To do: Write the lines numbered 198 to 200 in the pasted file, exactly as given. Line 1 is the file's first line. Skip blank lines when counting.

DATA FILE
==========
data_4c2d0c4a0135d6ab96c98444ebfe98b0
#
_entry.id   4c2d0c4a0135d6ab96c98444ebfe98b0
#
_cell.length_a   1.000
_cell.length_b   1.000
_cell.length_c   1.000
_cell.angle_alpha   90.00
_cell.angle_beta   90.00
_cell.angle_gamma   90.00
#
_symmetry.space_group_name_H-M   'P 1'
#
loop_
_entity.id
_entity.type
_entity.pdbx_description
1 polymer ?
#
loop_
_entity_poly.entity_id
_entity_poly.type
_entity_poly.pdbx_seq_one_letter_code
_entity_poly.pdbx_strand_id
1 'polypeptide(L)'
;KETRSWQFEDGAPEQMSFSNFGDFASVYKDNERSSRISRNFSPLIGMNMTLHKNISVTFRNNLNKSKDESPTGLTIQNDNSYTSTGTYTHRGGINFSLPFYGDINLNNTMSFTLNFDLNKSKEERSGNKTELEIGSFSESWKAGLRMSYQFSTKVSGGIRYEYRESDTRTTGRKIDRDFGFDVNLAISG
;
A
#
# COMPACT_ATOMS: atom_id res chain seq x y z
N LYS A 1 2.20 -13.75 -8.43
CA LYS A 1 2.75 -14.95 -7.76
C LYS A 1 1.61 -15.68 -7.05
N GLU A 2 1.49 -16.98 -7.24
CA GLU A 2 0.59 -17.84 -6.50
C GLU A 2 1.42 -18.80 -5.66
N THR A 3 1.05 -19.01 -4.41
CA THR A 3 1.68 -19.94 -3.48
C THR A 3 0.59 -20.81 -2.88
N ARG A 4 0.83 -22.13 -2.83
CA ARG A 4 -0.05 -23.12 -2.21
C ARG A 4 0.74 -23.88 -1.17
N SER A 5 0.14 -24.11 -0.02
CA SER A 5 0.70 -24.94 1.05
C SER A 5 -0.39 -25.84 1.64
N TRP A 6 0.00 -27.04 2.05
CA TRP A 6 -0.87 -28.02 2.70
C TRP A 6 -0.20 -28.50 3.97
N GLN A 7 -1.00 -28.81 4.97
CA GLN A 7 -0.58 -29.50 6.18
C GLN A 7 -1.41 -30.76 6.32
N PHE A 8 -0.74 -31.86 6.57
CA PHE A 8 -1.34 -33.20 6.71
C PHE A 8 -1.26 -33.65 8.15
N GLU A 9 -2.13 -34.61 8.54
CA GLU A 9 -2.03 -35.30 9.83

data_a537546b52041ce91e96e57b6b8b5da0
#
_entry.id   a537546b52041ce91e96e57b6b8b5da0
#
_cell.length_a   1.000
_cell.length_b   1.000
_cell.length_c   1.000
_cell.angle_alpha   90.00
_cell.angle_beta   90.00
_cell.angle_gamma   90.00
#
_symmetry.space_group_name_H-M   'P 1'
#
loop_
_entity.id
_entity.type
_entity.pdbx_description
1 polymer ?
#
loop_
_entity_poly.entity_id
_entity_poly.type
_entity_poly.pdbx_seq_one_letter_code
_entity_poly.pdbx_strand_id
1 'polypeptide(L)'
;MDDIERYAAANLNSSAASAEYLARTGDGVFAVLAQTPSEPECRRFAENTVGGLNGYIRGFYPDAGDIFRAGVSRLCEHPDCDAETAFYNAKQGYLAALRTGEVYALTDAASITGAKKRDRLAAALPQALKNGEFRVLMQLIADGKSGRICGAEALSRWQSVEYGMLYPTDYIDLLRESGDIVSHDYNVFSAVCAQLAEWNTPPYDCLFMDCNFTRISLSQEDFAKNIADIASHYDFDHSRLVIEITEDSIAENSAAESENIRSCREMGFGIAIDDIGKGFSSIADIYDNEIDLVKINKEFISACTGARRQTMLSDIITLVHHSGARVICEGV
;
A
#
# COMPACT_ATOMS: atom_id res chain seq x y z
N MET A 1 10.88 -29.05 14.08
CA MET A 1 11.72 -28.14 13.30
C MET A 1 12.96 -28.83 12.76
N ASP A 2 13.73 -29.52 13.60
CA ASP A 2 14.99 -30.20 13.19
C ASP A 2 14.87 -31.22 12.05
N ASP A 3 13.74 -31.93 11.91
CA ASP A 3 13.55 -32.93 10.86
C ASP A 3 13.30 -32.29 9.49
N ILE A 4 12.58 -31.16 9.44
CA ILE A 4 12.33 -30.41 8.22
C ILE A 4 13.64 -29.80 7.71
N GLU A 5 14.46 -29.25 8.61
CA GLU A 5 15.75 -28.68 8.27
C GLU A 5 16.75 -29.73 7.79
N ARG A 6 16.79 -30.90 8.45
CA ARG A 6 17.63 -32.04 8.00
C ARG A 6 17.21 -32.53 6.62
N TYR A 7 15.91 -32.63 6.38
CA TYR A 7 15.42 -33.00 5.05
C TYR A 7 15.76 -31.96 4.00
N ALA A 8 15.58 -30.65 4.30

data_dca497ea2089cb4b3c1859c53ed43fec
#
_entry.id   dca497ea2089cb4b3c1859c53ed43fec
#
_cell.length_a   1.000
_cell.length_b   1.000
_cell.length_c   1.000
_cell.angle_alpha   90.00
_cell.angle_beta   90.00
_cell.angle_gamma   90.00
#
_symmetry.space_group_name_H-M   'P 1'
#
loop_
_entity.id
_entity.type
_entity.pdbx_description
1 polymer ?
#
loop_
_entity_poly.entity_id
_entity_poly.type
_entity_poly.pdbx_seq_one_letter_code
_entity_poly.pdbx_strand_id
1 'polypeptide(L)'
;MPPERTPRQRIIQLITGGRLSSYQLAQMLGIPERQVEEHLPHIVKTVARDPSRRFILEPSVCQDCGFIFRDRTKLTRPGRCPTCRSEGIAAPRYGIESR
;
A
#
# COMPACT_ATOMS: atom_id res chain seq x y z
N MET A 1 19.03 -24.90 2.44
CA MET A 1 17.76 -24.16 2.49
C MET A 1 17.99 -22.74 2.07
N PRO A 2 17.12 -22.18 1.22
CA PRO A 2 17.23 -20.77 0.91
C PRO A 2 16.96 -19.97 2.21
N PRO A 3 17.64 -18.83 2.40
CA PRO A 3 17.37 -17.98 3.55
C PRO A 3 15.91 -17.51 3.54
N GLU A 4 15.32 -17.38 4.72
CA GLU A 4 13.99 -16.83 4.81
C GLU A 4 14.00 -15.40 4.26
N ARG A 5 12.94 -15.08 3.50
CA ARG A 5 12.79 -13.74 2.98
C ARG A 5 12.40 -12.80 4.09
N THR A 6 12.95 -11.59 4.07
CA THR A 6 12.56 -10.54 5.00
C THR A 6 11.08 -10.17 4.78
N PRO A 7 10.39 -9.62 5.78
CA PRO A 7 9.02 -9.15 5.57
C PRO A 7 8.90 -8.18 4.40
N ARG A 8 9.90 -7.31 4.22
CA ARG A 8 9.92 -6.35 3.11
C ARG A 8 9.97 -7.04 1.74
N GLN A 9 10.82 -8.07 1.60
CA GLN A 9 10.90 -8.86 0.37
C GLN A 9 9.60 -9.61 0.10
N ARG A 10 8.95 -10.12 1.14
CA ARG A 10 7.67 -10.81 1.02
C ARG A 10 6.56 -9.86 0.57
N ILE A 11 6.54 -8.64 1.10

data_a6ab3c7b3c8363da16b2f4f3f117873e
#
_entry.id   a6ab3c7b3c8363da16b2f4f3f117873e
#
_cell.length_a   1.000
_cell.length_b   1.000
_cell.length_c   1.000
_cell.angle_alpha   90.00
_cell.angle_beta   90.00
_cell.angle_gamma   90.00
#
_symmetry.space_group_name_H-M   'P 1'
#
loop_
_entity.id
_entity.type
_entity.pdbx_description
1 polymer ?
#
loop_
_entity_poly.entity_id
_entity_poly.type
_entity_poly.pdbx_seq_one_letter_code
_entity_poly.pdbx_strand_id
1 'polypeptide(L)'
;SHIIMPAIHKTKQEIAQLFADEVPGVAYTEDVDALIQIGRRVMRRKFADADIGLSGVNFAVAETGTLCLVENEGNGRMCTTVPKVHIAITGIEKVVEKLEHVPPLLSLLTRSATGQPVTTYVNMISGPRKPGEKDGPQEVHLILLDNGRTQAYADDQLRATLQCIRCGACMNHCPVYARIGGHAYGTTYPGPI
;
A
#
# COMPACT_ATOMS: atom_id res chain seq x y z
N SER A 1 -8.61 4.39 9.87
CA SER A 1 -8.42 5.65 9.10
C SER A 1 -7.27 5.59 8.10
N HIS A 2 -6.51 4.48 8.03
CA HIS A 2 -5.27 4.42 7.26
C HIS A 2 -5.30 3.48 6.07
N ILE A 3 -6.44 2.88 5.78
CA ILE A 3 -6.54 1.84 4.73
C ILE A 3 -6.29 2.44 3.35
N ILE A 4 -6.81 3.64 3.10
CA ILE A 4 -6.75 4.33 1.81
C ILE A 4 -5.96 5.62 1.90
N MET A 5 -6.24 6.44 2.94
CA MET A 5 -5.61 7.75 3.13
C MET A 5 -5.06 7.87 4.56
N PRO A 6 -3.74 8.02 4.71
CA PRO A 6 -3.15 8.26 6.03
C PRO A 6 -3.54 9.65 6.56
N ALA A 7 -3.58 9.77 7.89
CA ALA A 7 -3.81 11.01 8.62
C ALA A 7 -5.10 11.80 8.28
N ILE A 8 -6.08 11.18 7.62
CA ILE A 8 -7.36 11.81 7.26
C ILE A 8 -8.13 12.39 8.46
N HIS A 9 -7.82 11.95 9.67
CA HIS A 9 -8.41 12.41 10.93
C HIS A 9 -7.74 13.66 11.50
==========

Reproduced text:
#
# COMPACT_ATOMS: atom_id res chain seq x y z
N SER A 1 -8.61 4.39 9.87